Monday, February 16, 2009

The Great Depression and the New Deal – Comparison Current Economic “Crisis”

The Great Depression was brought about by several factors including a breakdown of the Gold Standard a system whereby governments “back” their printed currency with gold. In the late 1800’s, Democrat William Jennings Bryan, a Congressman ran an unsuccessful campaign for the Presidency against William McKinley, based on removing the Gold Standard. The Gold Standard Act was repealed in 1933, under President Franklin D. Roosevelt.

The Market Crash of 1929 followed another depression in the late 1880’s, the nation’s spirits were high after World War I, spurring investments and “stocks” were traded without any regulation. When the market crashed in 1929, consumers became reluctant to invest, credit was available, and the Federal Reserve banking regulations were not effective. This led to bank failures - in the first 10 months of 1930, 744 US banks failed and 7 billion dollars in deposits had been frozen (Bank Holiday). As the failures continued (9000 banks total), borrowers did not have time to repay loans, construction ceased, and those banks that did survive instilled strict lending practices. Simply put it was currency with no backing, a subsequent lack of credit, and panic from the consumer that drove the country downward.

The fix was the “New Deal”, a program devised by President Roosevelt that put American’s back to work – the unemployment rate was at 25% - his stimulus included infrastructure projects that allowed able bodied American’s that did not have a job, to build highways, women were put to work in factories making low-cost clothing. He instituted social security for those too old to work, and all programs he instituted were thought to be “temporary” – once the economy righted itself, the “dole” would end.

F.D.R. must be doing 360’s in his grave.

How does today’s economic crisis and the subsequent “American Investment and Recovery Act”, compare to that of the 1930’s? It is true that there has been an economic downturn, specifically regarding Wall-Street; however, the market has not “crashed”. The effect of the lax lending practices of major banks required by Federal laws, effectively led the default of loans and subsequent foreclosures in the housing market. Fannie Mae and Freddie Mac, government “banks” for all intents and purposes, were the first to go under; and as larger private banks bought the “toxic” assets from failing institutions, they too needed a bit of aid from the government. Consumers are, right now, reluctant to make major purchases, and several banks have been closed, but the scope and the numbers are not sufficient to make a valid comparison between the two economic crises. The intent of the TARP was to free credit, however, without oversight, some banks who received funds did little to nothing to ease the credit necessary to keep retail and other sectors moving and layoffs followed. The panicked reaction of both the Bush and Obama administrations further exacerbated the problem. It had not, however, reached the proportion of the 1930’s – enter the Stimulus – indeed there is some job creation (short-term) in the bill, however, most of it is special projects otherwise known as “pork” – additionally, the creation of bureaucracies to oversee programs have created jobs with the Federal Government. There is tax breaks included, for those not currently paying taxes, and those paying taxes are receiving so little ($13.00 per week), that it would not fill a gas tank, let alone, instill consumer confidence. Temporary work programs serving all facets of the nation’s economy intended to alleviate a high rate of unemployment (a true New-Deal approach), is not included in this Act.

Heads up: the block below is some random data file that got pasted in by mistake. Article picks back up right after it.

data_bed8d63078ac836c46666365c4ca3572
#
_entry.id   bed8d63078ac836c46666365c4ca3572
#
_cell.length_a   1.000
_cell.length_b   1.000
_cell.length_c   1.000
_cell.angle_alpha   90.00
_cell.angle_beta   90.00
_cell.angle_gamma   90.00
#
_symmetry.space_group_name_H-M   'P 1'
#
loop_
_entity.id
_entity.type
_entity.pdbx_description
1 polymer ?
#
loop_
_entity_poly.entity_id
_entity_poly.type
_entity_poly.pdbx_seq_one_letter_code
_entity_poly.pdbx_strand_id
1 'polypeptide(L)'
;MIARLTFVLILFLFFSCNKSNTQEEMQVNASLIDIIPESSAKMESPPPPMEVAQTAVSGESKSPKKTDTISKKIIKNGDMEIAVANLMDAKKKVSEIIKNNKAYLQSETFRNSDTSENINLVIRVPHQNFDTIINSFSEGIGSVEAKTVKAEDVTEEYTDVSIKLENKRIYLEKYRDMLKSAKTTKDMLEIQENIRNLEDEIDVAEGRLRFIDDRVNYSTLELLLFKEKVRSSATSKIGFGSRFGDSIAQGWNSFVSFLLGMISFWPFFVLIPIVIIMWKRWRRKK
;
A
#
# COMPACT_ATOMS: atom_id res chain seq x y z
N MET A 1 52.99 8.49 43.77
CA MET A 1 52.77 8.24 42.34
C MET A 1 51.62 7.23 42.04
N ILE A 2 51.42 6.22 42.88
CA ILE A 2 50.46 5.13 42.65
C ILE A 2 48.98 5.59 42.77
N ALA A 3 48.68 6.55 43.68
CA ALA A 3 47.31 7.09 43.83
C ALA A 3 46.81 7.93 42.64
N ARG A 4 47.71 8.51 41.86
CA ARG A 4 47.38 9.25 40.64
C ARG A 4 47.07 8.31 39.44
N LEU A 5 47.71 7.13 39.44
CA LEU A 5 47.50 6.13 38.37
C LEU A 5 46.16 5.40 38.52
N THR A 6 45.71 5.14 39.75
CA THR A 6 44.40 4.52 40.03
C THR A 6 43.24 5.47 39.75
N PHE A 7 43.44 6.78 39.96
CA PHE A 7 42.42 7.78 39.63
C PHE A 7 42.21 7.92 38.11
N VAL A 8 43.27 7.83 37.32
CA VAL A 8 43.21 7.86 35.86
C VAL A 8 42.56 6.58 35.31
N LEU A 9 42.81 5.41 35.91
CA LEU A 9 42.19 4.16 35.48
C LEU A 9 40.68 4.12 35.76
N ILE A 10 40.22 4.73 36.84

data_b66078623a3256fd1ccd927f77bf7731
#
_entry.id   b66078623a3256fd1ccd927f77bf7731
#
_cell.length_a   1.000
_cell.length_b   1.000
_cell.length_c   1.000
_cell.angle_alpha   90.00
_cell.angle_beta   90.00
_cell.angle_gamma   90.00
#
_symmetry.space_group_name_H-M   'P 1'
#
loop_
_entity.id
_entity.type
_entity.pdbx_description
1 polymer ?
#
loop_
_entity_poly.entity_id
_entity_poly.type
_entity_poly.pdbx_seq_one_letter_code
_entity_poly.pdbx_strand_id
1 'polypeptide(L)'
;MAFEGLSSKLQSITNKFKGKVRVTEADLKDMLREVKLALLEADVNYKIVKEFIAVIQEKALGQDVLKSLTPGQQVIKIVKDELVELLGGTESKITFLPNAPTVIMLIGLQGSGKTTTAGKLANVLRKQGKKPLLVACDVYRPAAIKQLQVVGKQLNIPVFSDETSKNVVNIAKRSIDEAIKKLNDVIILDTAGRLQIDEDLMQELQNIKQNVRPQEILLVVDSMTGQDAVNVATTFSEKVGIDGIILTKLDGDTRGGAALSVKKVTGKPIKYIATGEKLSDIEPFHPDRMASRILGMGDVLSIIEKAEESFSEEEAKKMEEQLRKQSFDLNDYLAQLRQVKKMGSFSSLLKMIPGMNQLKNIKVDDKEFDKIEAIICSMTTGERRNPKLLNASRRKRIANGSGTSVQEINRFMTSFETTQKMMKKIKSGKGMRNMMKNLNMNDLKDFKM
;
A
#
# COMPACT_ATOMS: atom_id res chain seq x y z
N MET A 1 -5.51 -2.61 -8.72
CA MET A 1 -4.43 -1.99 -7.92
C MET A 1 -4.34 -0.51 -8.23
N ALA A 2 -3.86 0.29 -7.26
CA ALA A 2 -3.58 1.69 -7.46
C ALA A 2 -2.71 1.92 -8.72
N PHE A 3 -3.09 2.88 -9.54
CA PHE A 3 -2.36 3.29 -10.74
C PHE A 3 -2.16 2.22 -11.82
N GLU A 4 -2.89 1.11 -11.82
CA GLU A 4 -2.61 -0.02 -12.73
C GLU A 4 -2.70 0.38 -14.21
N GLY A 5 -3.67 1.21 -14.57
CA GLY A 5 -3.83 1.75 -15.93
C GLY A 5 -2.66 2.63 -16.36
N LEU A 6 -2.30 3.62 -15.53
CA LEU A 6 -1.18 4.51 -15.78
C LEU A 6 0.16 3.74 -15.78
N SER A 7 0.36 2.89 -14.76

Now the question remains, as there are few valid comparisons between the 1930’s and today, will the Administrative Panic of 2008-2009, insure that the nation will slump further, with little to no tax relief for individuals and corporation that drive the economy? That remains to be seen – however, should this package prove to drive the middle class taxpayer to the brink, political fortunes of those who took the New Deal out of scope, and made the decisions this past weekend I the Senate, may end up poisoning an entire Political party.

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